The University of Cambridge published a review that tried to make sense of this phenomenon of increased immune response after consuming alcohol. It suggested that moderate alcohol usage (which amounts to three to four drinks a day) suppresses the body’s release of cytokines, which initiate the inflammation response.
Inflammation can help the body fight off infection in a specific area. But when in that state for too long, the body begins to destroy itself. The slowed release of cytokines inadvertently solves this issue. However, a “moderate” drinker still consumes three to four drinks per day, which is more than enough to still cause damage to the immune system.
Another study was conducted monitoring the immune system of 15 young adults (with an average age of 27) given four to five shots of vodka. Their immune response was initially promising in the first few minutes but tanked hard hours later.
The World Health Organisation (WHO) has recently debunked a growing myth that consuming alcohol could destroy COVID-19 inside the body.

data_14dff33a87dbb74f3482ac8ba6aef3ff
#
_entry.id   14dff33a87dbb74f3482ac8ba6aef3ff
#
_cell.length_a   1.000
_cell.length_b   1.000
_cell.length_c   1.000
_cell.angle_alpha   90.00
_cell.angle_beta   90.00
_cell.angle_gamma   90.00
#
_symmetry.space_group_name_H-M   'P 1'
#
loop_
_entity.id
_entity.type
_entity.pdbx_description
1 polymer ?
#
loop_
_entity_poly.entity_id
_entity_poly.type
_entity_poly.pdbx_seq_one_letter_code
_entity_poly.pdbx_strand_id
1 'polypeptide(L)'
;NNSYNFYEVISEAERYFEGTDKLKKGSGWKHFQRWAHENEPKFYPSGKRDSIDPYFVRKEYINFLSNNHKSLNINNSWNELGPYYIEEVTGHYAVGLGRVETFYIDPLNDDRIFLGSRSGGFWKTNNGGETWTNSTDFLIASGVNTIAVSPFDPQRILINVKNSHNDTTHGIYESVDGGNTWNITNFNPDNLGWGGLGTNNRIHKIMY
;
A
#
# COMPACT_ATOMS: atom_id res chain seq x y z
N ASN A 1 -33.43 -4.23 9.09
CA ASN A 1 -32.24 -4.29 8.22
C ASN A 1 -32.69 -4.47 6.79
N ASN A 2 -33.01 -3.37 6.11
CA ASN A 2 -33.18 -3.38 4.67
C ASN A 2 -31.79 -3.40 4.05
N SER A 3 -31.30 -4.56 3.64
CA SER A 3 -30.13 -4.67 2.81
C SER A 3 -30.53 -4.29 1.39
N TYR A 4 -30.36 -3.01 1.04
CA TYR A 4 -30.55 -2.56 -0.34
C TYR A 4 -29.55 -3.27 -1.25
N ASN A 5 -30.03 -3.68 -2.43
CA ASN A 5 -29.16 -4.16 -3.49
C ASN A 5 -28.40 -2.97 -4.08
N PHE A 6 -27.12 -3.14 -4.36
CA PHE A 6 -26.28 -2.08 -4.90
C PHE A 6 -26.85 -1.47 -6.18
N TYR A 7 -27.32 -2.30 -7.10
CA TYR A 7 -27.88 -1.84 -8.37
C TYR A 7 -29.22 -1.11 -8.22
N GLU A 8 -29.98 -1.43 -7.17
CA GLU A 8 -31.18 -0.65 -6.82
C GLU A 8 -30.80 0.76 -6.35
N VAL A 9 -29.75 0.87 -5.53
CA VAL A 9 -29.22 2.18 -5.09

The myth most likely began as health professionals advised people that alcohol-based cleaners like wipes and hand sanitisers can destroy coronavirus on surfaces and on hands. Yet, alcohol cannot kill the virus once it has already entered and spread through the body.
Those suffering from mental and nervous orders, like depression and anxiety, are more likely to turn to narcotics as a way to escape their feelings. If they get their hands on a bottle of alcohol, they can easily be tempted to binge-drink. Current or recovering alcoholics are also highly likely to revert to their familiar habit if they find themselves with cabin fever.